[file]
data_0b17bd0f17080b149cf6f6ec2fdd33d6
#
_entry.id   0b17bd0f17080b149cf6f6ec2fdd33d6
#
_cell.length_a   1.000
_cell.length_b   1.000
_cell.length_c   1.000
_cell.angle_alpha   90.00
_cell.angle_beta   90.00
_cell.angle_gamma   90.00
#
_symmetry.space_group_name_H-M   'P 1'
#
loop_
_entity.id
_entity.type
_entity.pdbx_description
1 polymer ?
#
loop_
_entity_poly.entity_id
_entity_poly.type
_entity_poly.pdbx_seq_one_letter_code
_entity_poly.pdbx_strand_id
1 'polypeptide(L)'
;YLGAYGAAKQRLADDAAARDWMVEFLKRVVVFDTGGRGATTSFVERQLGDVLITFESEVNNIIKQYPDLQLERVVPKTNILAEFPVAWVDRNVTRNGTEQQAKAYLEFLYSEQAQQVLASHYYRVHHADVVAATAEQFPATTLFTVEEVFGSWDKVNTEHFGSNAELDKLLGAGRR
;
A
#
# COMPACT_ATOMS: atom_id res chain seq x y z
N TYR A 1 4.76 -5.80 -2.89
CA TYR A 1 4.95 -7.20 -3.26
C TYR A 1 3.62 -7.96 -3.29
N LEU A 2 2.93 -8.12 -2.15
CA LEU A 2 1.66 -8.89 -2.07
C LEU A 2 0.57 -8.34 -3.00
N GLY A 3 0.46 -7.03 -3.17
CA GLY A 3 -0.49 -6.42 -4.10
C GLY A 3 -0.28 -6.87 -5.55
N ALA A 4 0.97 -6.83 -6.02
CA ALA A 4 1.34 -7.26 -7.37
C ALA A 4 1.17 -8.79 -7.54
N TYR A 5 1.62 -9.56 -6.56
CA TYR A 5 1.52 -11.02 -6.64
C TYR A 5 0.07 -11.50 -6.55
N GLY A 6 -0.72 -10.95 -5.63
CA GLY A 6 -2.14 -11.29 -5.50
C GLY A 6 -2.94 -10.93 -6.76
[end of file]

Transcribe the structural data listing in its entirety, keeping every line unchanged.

data_0b17bd0f17080b149cf6f6ec2fdd33d6
#
_entry.id   0b17bd0f17080b149cf6f6ec2fdd33d6
#
_cell.length_a   1.000
_cell.length_b   1.000
_cell.length_c   1.000
_cell.angle_alpha   90.00
_cell.angle_beta   90.00
_cell.angle_gamma   90.00
#
_symmetry.space_group_name_H-M   'P 1'
#
loop_
_entity.id
_entity.type
_entity.pdbx_description
1 polymer ?
#
loop_
_entity_poly.entity_id
_entity_poly.type
_entity_poly.pdbx_seq_one_letter_code
_entity_poly.pdbx_strand_id
1 'polypeptide(L)'
;YLGAYGAAKQRLADDAAARDWMVEFLKRVVVFDTGGRGATTSFVERQLGDVLITFESEVNNIIKQYPDLQLERVVPKTNILAEFPVAWVDRNVTRNGTEQQAKAYLEFLYSEQAQQVLASHYYRVHHADVVAATAEQFPATTLFTVEEVFGSWDKVNTEHFGSNAELDKLLGAGRR
;
A
#
# COMPACT_ATOMS: atom_id res chain seq x y z
N TYR A 1 4.76 -5.80 -2.89
CA TYR A 1 4.95 -7.20 -3.26
C TYR A 1 3.62 -7.96 -3.29
N LEU A 2 2.93 -8.12 -2.15
CA LEU A 2 1.66 -8.89 -2.07
C LEU A 2 0.57 -8.34 -3.00
N GLY A 3 0.46 -7.03 -3.17
CA GLY A 3 -0.49 -6.42 -4.10
C GLY A 3 -0.28 -6.87 -5.55
N ALA A 4 0.97 -6.83 -6.02
CA ALA A 4 1.34 -7.26 -7.37
C ALA A 4 1.17 -8.79 -7.54
N TYR A 5 1.62 -9.56 -6.56
CA TYR A 5 1.52 -11.02 -6.64
C TYR A 5 0.07 -11.50 -6.55
N GLY A 6 -0.72 -10.95 -5.63
CA GLY A 6 -2.14 -11.29 -5.50
C GLY A 6 -2.94 -10.93 -6.76